• NJ Issues Report, Recommendations on Stopping Sexual Harassment The New Jersey Division of Civil Rights has issued a report on sexual harassment, but what does it mean for workplaces in the state? The report comes as a result of three public hearings held in 2019 by the Division of Civil Rights in partnership with the New Jersey Coalition Against Sexual Assault and the Rutgers Law School International Human Rights Clinic. The goal of the project was to hear from New Jerseyans about their experiences in the workplace with sexual... More
  • Virginia: the Next State to Protect LGBTQ Employees from Discrimination? If you’re a regular reader of our blog, you probably know that the question of whether federal law prohibits employment discrimination against employees on the basis of their sexual orientation or gender identity remains open, which the Supreme Court may (or may not) resolve this year. While the EEOC  continues to move forward in processing charges that allege discrimination on these bases, the current limbo in federal law has opened the door for state action. Some states, like Pennsylvania and Michigan,... More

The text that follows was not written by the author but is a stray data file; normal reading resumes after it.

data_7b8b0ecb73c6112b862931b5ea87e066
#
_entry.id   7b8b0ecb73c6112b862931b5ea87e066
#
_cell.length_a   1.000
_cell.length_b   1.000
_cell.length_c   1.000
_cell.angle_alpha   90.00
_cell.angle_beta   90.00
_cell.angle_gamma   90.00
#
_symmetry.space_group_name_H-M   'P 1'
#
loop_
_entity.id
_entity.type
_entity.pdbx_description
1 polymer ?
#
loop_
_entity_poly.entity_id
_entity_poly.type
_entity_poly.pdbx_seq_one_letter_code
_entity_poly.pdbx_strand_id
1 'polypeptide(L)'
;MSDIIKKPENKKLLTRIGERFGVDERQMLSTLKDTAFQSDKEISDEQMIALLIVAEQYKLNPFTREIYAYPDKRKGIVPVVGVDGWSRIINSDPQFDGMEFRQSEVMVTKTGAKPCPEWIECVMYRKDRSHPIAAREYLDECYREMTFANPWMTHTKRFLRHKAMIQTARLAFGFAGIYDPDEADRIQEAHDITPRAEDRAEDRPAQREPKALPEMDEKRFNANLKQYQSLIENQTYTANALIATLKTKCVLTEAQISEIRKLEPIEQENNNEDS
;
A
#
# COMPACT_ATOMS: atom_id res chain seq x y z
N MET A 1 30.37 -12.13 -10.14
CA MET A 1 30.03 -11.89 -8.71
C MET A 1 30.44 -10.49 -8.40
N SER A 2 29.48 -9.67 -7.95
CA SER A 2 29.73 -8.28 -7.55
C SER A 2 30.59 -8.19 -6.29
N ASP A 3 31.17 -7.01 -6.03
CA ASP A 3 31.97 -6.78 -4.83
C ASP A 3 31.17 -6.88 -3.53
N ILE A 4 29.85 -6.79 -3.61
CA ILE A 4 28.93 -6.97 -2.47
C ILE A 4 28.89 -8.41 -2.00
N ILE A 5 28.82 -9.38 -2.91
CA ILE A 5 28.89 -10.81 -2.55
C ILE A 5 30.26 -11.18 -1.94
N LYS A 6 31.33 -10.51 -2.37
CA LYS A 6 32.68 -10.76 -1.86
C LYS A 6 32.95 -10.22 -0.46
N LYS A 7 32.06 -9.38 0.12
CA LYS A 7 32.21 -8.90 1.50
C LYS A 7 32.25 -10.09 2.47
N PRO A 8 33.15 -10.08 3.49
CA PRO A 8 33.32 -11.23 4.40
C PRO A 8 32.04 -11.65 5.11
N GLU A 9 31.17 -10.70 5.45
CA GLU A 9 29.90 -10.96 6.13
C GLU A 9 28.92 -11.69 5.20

• New Jersey Bans Natural Hair Discrimination In December, 2019, New Jersey enacted the Create a Respectful and Open Workspace for Natural Hair Act, or the CROWN Act. The CROWN act amends the New Jersey Law Against Discrimination (LAD) to state that “race,” as defined by the LAD, includes “traits historically associated with race, including, but not limited to, hair texture, hair type, and protective hairstyles.” The CROWN Act defines “protective hairstyles,” in turn, as including but not being limited to braids, locks, and twists. In other words,... More